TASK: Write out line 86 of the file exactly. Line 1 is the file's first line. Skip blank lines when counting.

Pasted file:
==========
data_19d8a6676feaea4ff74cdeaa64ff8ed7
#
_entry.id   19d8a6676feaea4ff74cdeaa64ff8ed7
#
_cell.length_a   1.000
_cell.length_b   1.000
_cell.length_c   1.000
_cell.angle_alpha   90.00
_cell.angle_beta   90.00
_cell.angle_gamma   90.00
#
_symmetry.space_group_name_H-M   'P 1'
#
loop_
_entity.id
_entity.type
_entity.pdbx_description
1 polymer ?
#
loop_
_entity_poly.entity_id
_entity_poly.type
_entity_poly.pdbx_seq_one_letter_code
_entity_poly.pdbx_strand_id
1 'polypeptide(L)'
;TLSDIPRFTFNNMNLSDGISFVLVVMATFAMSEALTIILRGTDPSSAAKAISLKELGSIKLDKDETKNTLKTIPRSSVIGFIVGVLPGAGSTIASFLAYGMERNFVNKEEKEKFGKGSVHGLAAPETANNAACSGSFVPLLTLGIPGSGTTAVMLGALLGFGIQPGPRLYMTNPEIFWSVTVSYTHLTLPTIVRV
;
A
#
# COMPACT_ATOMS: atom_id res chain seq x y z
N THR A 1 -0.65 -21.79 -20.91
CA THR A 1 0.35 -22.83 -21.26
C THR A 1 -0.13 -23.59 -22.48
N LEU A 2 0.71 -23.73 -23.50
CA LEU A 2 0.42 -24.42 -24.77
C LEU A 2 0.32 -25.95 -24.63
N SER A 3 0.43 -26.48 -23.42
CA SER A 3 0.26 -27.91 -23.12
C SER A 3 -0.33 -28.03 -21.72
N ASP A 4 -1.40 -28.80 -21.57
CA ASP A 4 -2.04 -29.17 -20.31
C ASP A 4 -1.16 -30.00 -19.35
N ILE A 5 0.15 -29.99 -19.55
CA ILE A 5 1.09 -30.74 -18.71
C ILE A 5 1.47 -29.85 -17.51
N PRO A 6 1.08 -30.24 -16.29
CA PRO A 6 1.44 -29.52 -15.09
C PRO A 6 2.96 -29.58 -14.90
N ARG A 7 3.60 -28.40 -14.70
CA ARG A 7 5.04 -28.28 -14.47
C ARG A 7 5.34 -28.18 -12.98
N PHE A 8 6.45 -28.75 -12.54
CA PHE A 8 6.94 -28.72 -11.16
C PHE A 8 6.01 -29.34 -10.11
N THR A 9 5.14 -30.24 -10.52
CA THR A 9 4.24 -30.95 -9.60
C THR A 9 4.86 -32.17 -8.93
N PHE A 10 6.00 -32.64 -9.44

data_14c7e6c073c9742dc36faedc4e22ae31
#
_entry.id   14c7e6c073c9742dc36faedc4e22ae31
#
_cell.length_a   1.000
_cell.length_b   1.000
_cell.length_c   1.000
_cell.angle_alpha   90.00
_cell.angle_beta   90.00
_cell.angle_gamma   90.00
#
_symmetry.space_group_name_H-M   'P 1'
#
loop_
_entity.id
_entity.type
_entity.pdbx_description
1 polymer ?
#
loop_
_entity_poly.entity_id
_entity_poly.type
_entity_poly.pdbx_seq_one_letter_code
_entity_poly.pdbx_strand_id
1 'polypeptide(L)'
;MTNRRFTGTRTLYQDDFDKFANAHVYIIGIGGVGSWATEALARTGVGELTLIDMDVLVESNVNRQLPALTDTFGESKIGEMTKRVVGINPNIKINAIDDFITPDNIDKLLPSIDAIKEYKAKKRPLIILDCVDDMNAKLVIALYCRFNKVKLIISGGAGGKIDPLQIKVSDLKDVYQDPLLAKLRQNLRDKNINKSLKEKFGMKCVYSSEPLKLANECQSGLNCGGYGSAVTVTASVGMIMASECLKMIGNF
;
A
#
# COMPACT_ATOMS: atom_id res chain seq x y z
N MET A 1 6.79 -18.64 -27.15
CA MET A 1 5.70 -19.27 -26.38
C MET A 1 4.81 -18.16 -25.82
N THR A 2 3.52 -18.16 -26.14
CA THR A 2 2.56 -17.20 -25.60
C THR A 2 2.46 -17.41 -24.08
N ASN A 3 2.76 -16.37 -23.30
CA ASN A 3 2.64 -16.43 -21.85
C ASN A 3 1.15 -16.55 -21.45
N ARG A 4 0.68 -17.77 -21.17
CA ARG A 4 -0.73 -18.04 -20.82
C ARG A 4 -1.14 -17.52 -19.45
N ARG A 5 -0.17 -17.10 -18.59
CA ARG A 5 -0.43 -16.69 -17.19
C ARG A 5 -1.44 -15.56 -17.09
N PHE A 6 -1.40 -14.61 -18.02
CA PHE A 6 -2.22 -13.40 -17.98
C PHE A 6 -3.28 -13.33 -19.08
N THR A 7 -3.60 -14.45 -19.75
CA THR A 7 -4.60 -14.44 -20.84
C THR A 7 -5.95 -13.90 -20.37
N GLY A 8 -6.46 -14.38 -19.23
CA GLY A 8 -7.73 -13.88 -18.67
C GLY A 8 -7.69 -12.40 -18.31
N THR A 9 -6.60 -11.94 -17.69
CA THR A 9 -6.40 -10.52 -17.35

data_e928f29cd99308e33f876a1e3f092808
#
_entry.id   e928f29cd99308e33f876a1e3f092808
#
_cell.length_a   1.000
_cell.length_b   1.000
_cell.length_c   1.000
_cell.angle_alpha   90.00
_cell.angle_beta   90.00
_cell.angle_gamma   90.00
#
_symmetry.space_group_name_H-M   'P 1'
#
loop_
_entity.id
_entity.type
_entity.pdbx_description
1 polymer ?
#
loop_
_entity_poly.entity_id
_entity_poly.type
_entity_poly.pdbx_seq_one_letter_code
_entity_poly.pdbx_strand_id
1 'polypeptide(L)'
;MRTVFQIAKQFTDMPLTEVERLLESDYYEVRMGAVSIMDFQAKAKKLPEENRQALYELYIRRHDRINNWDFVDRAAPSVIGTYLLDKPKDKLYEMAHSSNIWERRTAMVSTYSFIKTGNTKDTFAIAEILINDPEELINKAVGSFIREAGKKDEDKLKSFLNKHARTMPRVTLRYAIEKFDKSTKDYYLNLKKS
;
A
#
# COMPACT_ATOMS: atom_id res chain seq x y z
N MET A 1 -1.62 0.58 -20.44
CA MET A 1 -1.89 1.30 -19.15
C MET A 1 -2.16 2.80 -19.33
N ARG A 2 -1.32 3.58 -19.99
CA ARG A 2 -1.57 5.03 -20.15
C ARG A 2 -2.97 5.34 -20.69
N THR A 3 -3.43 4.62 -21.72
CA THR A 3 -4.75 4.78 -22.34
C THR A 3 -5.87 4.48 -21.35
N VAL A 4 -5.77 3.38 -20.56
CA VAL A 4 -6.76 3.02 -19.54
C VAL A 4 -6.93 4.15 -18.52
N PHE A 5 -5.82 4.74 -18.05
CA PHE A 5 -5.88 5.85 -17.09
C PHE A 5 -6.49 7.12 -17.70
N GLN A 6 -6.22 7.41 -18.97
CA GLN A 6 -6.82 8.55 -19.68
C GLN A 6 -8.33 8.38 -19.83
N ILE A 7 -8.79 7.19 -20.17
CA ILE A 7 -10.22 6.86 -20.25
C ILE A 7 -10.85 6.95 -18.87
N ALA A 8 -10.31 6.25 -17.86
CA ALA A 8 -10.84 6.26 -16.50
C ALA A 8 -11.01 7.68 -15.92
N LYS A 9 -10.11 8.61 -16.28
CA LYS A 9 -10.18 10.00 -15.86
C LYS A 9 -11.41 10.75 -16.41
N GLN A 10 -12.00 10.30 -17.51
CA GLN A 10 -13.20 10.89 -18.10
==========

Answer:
A